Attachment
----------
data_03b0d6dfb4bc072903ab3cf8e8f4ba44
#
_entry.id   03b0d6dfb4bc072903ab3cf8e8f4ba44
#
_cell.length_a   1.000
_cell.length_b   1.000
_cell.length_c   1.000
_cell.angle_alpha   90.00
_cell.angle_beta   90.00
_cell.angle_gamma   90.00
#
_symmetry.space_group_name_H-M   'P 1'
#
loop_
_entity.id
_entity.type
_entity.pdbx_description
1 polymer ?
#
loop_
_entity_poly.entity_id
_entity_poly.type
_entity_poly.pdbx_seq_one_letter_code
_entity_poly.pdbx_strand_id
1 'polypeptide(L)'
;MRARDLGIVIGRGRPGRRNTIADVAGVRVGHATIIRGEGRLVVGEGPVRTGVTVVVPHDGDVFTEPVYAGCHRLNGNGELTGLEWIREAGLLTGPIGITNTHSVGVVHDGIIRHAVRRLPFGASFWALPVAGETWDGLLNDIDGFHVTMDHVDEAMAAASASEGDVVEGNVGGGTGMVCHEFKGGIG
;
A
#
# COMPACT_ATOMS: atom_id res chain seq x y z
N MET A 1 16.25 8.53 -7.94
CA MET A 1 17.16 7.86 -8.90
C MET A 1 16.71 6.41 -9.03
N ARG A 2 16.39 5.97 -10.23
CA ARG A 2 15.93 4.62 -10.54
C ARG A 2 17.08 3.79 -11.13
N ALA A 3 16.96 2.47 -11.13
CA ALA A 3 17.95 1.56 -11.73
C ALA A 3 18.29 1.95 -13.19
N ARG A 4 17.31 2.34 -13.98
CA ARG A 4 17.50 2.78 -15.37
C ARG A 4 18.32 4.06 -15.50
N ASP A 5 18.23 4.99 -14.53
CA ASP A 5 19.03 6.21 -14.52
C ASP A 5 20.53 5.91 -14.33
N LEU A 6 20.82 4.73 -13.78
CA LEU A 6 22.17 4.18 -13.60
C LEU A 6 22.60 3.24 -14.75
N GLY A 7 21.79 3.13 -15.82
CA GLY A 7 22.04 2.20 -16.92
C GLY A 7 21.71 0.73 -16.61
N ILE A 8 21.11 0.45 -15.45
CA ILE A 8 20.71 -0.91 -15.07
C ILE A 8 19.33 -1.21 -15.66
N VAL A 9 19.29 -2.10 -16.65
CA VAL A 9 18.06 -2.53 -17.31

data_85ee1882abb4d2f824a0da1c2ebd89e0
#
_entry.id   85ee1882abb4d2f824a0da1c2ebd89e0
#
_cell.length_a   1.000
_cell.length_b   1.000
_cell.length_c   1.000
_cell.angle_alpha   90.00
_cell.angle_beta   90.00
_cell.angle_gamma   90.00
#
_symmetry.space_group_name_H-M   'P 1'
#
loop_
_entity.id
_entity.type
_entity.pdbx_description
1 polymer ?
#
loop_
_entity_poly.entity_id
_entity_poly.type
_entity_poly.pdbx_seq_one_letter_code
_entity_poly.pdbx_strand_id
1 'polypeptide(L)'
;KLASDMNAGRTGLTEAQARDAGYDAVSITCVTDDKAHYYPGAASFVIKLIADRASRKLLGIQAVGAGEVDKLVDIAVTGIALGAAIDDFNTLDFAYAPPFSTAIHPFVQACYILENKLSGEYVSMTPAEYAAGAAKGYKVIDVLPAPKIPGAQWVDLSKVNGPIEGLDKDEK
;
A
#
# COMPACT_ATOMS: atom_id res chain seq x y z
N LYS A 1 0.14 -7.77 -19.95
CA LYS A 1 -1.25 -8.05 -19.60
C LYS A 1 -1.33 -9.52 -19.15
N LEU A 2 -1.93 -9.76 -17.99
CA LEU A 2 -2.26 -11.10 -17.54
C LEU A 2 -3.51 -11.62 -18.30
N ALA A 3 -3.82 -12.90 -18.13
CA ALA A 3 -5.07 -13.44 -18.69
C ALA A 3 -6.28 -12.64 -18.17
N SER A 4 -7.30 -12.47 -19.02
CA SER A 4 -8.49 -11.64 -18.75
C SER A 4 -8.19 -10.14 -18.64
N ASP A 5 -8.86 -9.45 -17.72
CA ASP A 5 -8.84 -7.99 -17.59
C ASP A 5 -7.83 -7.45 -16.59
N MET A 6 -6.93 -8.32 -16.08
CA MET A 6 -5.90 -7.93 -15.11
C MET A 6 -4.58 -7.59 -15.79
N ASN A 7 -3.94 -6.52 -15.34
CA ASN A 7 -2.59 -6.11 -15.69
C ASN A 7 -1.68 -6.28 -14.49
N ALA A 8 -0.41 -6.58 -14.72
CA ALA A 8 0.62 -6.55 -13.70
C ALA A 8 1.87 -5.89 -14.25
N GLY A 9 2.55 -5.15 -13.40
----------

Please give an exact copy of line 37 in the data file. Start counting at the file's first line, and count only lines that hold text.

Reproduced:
N ALA A 3 16.96 2.47 -11.13